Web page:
When you’ve become spoiled by traveling with a dog who is an old hat at being in the truck, hanging out at trials, and just life on the road in general, it’s hard to remember when he wasn’t that way.
Until you start traveling with a young dog again.
A lot of the comfort and easiness of a seasoned dog comes from time and miles. Some of it comes from personality. Some comes from actual training. Part of Jig’s regime involves learning that ever-elusive trait of patience. See, I want my dog to be able to quietly sit and watch other dogs working. That’s hard for a girl with a lot of drive, who has also inherited her father’s Not Right gene. The Not Right gene means that when she sees something she deems as Not Right, she feels she must fix it. Most often this occurs when another dog is working stock and not handling things the way Jig believes it should be handled.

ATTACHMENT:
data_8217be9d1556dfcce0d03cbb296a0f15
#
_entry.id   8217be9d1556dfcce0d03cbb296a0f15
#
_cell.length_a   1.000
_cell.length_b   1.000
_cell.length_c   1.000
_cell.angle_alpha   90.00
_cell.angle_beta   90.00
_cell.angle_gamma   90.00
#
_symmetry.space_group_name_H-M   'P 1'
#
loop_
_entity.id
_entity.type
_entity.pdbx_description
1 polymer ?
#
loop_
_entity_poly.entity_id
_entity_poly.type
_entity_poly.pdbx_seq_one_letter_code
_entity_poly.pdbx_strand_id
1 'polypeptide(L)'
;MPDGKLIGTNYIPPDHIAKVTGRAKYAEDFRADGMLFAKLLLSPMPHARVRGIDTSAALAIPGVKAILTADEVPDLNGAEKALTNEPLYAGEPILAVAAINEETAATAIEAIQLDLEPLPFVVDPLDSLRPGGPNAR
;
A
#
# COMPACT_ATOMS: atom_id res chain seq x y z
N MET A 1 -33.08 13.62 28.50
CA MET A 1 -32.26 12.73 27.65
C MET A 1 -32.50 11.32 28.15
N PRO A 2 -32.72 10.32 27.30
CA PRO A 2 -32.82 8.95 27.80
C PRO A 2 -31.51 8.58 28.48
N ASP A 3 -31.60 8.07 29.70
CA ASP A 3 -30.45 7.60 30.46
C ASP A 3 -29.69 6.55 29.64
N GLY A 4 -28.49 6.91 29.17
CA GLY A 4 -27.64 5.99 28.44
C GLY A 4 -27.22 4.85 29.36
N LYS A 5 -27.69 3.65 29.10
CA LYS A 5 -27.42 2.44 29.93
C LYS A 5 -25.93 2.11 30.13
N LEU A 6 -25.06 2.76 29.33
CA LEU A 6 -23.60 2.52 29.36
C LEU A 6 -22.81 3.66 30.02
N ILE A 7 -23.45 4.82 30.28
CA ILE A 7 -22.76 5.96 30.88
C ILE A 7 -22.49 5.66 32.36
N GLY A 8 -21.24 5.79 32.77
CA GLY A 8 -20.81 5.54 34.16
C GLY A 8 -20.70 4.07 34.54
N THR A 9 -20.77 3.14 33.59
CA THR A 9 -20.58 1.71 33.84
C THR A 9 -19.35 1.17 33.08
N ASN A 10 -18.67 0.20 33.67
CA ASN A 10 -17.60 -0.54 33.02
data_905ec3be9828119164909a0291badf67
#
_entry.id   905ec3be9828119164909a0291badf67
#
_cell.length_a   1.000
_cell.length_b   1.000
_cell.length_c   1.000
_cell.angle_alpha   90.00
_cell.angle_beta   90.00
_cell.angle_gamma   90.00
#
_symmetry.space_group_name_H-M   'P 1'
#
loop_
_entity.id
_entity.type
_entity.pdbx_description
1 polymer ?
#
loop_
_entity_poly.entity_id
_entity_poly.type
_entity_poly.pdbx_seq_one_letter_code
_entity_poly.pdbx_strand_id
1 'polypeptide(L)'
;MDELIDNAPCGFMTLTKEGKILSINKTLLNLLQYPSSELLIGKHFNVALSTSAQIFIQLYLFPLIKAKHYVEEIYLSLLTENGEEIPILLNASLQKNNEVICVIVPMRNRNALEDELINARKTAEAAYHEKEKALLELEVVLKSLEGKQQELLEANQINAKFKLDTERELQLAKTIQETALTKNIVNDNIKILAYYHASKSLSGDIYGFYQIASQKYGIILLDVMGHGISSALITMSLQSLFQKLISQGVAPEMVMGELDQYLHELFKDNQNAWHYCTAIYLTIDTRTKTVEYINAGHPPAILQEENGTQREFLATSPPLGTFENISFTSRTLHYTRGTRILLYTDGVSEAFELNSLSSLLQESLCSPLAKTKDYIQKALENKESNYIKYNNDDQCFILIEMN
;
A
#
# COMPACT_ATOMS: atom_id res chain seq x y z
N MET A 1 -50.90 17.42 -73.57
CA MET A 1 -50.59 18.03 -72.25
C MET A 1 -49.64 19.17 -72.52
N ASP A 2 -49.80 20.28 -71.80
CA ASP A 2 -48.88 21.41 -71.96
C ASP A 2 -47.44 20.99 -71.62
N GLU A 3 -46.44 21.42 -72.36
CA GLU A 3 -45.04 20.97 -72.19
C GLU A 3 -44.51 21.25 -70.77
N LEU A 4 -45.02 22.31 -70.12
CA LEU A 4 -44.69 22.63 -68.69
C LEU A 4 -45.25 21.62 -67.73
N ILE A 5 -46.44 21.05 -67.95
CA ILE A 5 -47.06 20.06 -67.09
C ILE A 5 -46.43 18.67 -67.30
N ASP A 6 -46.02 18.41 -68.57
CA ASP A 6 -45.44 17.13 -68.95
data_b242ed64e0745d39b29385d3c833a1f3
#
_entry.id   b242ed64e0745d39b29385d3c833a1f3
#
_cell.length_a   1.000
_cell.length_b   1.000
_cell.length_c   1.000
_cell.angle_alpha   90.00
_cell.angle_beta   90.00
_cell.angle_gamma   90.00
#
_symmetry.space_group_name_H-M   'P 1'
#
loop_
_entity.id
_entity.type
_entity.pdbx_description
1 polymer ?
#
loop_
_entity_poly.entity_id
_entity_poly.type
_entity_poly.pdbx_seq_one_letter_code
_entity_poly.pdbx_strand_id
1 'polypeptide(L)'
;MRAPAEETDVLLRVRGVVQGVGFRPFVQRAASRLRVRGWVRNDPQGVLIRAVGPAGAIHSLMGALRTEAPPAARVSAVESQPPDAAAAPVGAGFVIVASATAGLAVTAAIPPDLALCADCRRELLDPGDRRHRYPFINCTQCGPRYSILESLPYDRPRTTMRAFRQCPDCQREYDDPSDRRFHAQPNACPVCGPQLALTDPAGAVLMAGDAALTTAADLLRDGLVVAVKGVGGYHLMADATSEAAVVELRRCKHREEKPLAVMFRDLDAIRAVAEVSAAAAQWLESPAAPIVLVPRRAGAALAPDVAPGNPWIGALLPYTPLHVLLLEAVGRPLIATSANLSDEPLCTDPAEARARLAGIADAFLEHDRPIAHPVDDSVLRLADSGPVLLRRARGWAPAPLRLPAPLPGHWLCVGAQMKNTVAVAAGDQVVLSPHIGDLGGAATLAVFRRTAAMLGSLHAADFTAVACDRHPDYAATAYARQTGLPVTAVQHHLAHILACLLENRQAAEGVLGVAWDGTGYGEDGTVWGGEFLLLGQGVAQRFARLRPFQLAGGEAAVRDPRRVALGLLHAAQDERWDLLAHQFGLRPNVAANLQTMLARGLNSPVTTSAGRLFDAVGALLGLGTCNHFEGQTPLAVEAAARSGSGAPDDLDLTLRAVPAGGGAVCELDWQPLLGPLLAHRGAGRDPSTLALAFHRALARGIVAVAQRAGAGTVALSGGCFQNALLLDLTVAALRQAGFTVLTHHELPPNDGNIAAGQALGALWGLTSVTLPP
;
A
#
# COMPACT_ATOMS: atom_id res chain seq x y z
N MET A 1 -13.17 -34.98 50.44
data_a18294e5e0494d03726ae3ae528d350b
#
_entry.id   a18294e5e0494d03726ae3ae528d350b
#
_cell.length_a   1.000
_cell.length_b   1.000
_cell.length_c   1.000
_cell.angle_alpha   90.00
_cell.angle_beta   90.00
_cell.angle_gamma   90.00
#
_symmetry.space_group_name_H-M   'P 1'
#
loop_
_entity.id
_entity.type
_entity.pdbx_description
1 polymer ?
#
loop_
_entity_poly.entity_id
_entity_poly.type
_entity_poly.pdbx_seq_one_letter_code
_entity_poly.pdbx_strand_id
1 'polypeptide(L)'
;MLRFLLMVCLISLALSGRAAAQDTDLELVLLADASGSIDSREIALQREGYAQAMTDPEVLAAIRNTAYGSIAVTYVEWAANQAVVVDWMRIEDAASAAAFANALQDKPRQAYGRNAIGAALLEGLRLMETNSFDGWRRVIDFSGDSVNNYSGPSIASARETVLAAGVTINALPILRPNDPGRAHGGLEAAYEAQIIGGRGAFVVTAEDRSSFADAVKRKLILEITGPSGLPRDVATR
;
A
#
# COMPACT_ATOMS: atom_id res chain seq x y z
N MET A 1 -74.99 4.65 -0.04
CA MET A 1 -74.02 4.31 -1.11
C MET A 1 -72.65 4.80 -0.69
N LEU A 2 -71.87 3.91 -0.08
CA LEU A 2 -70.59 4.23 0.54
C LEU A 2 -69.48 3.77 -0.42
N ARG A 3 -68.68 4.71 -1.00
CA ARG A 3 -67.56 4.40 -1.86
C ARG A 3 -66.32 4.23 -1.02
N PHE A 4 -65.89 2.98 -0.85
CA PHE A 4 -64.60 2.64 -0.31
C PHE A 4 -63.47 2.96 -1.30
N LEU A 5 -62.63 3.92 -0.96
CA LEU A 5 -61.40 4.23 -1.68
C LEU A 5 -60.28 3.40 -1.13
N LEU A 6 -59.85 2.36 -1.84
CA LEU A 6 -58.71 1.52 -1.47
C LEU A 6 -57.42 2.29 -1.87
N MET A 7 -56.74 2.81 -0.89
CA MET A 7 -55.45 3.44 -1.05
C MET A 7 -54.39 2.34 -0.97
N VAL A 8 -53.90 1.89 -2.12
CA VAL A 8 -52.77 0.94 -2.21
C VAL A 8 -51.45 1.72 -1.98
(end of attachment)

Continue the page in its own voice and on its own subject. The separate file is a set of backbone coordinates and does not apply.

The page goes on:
She really hates to be the one not working. It’s bad enough when someone else is working and I expect her to control herself. If I go out to work another dog, or help a student with their dog…well, that’s just adding insult to injury.
And, just so that you don’t think all I do is tie my dog to a fence and torture her…a short highlight reel of our training session from Saturday. I was working on getting her to rate a bit, mostly to walk into pressure and get comfortable putting sheep in a pen and leaving them there, as well as allowing them to leave. We finished up with a short gather and repen. No, I really didn’t care which way she went on the gather. Yes, I know, she crosses over. I’m not worried about that at the moment.